If you’re an international student on an F-1 visa status in the US, and you’re planning to or have already applied for Optional Practical Training (OPT), you should know that there are many rules and regulations regarding this type of employment authorisation.
One important aspect that students should be aware of is about unemployment. What this means is there are rules that govern how many days a student is allowed to be unemployed during the period of authorised OPT.
Below are five important facts you should know about this subject:
1. Maximum days allowed
This will depend on the type of OPT you have been authorised for. Students on post-completion OPT have up to 90 days of unemployment. Note that those who have OPT extended due to the H-1B cap gap provisions are still subject to the 90-days rule and will continue to accrue unemployment time.
Those who have earned a degree in certain science, technology, engineering and math (STEM) fields and have been authorised for a 24-month extension of post-completion OPT employment authorisation have an additional 60 days of unemployment and in total, 150 days of unemployment.
2. No qualifying employment = Unemployment
What qualifies as “unemployment”? Let’s start with what OPT “employment” means. “Employment” refers to any job or work opportunity that is directly related to your field of study and combines for an average of 20 hours per week.
According to the University of Southern Maine’s website, unemployment is described as “time spent without a qualifying job during OPT and each day that the student is not employed is counted toward the limit on unemployment time”. Unemployment time stats accruing on your OPT start date are listed on your EAD (the card you get with your OPT approval).
The period of up to 10 days between the end of one job and the beginning of the next job is not counted as unemployment.
3. Travel outside the US
Time spent traveling outside the US will count as unemployment against the 90 or 150-day limits.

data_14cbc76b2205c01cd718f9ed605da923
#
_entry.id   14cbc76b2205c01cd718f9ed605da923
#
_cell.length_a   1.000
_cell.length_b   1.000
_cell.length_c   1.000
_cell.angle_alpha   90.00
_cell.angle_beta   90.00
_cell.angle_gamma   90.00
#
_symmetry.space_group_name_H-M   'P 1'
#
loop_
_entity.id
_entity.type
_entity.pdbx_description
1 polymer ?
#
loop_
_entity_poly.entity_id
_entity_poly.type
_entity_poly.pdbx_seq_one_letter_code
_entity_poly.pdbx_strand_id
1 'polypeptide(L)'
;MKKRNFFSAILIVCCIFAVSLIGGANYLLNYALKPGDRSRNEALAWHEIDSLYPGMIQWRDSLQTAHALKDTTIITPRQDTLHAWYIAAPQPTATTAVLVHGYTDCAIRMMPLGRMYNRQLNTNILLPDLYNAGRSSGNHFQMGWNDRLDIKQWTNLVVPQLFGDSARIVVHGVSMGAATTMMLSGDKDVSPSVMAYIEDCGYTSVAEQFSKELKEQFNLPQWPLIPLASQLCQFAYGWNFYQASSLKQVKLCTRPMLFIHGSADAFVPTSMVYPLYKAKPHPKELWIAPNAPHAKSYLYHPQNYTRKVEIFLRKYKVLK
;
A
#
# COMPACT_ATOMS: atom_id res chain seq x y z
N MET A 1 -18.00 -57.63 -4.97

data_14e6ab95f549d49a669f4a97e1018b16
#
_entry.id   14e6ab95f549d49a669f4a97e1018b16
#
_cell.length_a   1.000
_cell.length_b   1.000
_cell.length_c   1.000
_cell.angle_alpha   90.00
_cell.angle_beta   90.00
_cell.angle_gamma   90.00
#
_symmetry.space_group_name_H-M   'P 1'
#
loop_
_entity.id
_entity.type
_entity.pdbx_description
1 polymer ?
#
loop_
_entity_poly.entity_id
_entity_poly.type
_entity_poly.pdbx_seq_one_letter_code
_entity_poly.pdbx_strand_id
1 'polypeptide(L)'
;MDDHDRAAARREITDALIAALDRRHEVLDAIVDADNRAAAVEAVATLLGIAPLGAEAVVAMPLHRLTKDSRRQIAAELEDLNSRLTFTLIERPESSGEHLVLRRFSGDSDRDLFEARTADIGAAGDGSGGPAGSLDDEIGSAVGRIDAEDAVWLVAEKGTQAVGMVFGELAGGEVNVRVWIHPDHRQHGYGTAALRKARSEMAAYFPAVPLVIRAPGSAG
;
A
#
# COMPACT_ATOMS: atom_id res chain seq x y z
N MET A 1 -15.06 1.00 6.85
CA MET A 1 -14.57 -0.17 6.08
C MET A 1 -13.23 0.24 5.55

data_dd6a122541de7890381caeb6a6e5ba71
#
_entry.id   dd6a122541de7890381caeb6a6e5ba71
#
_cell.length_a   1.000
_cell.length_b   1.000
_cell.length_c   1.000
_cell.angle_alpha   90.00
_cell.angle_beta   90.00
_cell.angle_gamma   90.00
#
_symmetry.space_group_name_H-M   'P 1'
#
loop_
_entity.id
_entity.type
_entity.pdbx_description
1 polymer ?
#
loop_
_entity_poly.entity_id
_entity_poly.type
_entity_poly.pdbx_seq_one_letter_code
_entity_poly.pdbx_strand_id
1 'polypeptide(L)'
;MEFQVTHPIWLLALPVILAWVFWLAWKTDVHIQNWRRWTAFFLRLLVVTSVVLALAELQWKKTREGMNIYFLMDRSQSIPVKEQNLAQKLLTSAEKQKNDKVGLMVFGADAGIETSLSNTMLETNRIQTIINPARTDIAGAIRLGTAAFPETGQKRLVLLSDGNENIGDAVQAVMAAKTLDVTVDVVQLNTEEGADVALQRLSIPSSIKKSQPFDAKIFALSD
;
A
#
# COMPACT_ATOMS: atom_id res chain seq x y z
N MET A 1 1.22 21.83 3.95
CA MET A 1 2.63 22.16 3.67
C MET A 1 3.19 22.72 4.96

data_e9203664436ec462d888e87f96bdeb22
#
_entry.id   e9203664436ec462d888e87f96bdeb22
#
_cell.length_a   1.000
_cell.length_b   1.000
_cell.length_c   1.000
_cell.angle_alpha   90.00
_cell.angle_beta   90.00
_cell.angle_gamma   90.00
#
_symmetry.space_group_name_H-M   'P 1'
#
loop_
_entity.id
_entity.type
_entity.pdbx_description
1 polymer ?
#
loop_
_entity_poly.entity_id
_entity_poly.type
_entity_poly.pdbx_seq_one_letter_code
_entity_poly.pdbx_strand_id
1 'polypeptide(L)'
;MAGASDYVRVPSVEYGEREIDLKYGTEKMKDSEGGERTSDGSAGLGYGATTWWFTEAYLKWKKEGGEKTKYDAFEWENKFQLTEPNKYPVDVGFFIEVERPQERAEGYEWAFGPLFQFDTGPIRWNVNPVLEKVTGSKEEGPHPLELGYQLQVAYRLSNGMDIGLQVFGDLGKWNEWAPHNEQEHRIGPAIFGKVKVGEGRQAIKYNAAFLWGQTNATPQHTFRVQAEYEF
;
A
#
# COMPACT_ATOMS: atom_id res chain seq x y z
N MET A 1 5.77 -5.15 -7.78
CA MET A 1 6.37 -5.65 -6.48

However, if this travel time is during employment and authorised as a period of leave by the OPT employer or as part of their employment, the time spent outside will not count as unemployment.
4. Exceeding unemployment limits means violating visa status
Although schools are not required to alert the Department of Homeland Security (DHS), students should contact their international office to cancel their remaining OPT time if they’ve accrued more than 90 days of unemployment.
University of Chicago’s site states:
“USCIS keeps track of your unemployment days, based on the OPT Update Forms you submit. If you accrue more than 90 days of unemployment (or if you fail to update your employer information while employed), USCIS will automatically terminate your record, which will end your legal presence in the US and forfeit your remaining OPT time.”
There is no grace period after reaching the 90-day limit and you will be expected to leave the country. If you remain, it will be considered as unlawful presence and subject to negative immigration consequences, impacting future visa applications.
5. Volunteer or intern to stop the unemployment clock running
Working – even as a volunteer or intern – counts as OPT employment and will stop the unemployment clock as long as it is related to your field of study. Consider applying to non-profits or other volunteer positions while looking for something more permanent or paid.
It may not be your dream job, but it will help keep unnecessary trouble with US immigration at bay while you look for a better job.